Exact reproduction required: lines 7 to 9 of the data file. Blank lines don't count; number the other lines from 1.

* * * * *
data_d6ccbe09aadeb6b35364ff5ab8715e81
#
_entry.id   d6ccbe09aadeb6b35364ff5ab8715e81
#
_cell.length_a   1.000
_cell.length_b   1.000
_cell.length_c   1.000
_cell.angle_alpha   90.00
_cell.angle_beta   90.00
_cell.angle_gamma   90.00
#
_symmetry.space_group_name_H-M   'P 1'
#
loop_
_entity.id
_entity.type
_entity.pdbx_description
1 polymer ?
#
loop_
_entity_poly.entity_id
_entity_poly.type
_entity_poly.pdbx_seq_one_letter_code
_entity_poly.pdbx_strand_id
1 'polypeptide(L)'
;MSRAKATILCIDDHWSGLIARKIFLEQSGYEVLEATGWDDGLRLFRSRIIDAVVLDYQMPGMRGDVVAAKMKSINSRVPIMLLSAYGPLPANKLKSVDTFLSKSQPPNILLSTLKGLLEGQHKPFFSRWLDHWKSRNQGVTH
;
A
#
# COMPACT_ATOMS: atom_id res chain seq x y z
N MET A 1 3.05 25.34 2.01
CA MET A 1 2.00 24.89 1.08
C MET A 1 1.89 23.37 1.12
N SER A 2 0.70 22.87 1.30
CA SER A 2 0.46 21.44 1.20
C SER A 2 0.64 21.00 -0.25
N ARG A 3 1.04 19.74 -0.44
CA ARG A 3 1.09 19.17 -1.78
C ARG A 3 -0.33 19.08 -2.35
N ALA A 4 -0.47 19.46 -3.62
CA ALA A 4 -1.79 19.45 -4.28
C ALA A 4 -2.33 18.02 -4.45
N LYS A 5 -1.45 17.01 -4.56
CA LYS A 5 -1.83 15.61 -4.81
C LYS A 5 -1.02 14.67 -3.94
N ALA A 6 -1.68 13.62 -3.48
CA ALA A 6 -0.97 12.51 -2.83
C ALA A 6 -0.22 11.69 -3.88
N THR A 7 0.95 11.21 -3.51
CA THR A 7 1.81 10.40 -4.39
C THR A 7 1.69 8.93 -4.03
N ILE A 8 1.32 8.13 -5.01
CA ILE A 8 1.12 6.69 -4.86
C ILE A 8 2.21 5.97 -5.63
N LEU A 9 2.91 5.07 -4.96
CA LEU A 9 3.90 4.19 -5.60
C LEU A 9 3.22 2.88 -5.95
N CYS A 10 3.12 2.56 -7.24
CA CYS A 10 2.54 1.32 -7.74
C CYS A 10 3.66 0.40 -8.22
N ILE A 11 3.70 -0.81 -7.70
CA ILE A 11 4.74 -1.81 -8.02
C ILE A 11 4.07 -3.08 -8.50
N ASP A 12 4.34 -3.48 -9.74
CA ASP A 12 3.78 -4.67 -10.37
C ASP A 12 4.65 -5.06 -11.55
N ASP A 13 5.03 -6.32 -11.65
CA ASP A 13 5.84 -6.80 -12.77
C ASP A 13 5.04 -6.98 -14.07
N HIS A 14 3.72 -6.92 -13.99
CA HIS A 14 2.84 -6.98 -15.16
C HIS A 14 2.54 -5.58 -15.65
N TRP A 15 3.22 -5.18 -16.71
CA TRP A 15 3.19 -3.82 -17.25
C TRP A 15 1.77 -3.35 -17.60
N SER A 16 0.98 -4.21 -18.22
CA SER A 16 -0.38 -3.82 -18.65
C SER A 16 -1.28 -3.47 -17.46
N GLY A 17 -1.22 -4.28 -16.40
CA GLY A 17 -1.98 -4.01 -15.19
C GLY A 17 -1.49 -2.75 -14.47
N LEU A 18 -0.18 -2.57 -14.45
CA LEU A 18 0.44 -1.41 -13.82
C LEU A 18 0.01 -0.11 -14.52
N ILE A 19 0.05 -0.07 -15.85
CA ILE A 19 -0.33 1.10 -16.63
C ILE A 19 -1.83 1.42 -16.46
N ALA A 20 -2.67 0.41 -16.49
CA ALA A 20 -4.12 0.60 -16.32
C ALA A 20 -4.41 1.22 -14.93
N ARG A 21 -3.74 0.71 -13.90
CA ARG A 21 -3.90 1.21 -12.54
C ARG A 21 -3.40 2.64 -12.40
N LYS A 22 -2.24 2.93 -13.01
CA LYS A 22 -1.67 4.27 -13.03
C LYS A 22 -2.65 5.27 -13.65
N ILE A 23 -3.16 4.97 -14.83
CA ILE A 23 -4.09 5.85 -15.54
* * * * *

_cell.length_c   1.000
_cell.angle_alpha   90.00
_cell.angle_beta   90.00